Fighting Dementia—Recognizing and Combating the Disease

. November 30, 2018.

Finding out that you or a loved one is experiencing the early stages of dementia can be devastating and confusing. How do you know whether a person is having a momentary lapse of memory or whether there is truly cause for concern?


Dr. Selena Nicholas-Bublick, a Promedica neurologist, cites several indicators that point toward dementia.

“It is not unusual to occasionally forget names or appointments, but we generally remember later,” she said. “If the memory problem is disrupting daily life, however, that may be an issue. Certainly, regularly forgetting important dates or events or asking someone to repeat a question over and over again may warrant further investigation and a health care evaluation.”

Dr. Nicholas-Bublick identifies indicators including forgetting the names of common objects, like substituting the word “watch” with “hand clock.” There might also be personality changes or confusion while doing familiar tasks. If you find yourself struggling through activities that were once second-nature, it is best to share these concerns with your physician.

Unfortunately, there is no pill that a patient can take to slow the progression of dementia, though there are medications to help with the symptoms. Dr. Nicholas-Bublick also notes that the “risk factors for dementia and more specifically Alzheimer’s include age, family history, moderate or severe traumatic brain injuries and cardiovascular risk factors. Monitored control of other risk factors is important, such as cardiovascular (control of blood pressure, blood sugars, cholesterol and heart disease).”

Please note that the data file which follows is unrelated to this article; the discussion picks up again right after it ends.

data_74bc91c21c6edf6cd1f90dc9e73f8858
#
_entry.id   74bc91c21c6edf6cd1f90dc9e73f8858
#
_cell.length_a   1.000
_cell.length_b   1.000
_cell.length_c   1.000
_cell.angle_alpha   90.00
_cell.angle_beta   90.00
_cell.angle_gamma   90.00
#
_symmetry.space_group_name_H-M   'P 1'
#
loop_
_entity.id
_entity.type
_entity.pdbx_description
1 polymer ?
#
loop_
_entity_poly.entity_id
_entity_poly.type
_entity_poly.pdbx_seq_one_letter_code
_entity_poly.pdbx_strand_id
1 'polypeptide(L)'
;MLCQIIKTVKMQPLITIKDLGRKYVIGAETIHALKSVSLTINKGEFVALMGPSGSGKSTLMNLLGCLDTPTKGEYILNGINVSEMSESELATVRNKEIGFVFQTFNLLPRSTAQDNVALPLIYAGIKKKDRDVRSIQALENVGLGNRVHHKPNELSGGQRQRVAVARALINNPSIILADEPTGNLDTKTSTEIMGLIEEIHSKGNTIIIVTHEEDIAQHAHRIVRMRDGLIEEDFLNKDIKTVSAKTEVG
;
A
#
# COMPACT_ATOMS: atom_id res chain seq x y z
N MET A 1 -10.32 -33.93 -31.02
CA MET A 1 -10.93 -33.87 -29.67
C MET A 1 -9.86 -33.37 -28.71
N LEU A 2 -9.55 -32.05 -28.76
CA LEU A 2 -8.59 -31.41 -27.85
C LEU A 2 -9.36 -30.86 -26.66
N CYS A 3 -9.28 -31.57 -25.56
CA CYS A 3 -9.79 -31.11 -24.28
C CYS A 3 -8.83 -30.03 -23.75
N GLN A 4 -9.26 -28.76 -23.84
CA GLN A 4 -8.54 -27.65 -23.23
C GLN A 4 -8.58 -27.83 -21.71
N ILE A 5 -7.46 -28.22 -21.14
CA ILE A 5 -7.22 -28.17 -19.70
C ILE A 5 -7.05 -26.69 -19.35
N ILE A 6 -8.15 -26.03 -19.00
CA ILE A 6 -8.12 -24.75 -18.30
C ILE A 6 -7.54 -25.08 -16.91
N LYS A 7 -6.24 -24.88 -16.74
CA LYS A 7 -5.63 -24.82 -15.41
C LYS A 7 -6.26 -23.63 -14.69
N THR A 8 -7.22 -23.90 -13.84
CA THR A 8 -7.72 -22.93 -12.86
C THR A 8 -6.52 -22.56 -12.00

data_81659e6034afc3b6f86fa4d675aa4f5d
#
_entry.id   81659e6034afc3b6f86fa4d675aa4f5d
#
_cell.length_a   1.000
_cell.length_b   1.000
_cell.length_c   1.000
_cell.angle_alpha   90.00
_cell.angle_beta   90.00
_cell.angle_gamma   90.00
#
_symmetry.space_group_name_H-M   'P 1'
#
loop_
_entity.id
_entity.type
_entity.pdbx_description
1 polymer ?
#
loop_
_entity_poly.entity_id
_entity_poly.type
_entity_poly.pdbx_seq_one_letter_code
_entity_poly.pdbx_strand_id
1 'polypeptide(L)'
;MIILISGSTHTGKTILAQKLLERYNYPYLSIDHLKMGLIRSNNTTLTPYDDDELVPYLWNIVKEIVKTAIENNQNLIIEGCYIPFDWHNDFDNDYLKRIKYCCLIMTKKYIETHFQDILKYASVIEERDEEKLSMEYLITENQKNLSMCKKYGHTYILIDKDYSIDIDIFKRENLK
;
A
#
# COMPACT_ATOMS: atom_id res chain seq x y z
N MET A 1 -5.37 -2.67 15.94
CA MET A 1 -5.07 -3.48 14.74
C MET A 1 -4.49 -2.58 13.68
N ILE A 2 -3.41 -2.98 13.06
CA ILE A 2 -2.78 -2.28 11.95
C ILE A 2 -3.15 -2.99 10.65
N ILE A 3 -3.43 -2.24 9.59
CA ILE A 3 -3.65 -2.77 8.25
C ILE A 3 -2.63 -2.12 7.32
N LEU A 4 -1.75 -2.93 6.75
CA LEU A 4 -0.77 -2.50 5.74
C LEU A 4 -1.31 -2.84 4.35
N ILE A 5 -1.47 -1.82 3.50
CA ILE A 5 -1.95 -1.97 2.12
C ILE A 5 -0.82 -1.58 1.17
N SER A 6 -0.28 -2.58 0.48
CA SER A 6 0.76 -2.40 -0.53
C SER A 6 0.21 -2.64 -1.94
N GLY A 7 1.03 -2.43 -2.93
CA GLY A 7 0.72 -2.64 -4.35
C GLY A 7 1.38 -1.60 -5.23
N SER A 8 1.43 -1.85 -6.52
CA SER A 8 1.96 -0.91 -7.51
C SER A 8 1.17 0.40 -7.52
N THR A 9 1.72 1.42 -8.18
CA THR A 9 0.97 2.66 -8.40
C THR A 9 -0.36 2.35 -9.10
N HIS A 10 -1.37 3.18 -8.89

Dr. Nicholas-Bublick points out, there is no “disease modifying agent” for dementia currently. However, researchers have found ways to minimize some of the effects of dementia through brain exercises.

Brain U Online

Dr. John DeBoer, a clinical neuropsychologist with family in Toledo, is a dementia researcher and creator of Brain U Online. DeBoer has spent his career finding ways to fight this debilitating disease. His passion for research arises from his own grandmother’s battle with dementia, explaining that while most people didn’t notice the changes in her during the early stages, he and his mother did. “As she got worse throughout the years, it was very difficult to communicate with her,” Dr. John said. “We lost my grandmother before she was physically deceased. That loss of personhood, that loss of self, that loss of dignity is something that galvanized my experience, pushing me to help prevent and mitigate the onset and intensity of dementia.”

DeBoer developed the exercises that are now being used in Brain U Online and Brain U Clinic while studying at Harvard Medical School. The exercises, more than just “brain games,” take advantage of novel learning. It is more beneficial to have a patient do brain exercises involving tasks that they have never done before.

“My grandmother could do the New York Times crossword puzzle up to about stage 3 dementia,” Dr. John said. “That’s a very hard puzzle to do, but she did it every day for 25 years.” Things like this can be a false indicator of someone’s cognitive abilities, so Dr. John stresses the need for “new learning.”

Visit to sign up for a 14-day free trial. Both online and in-person at the Brain U Clinic, service costs are reimbursable by Medicare. A Netflix documentary and book about Dr. John’s work are both titled This is Dementia.

“We’re trying to get people at the very early stages of the disease.” Dr. John said. “We feel like we can delay the onset by more than two years in people that are in their 50s and 60s. Ultimately, It will have a major impact.”


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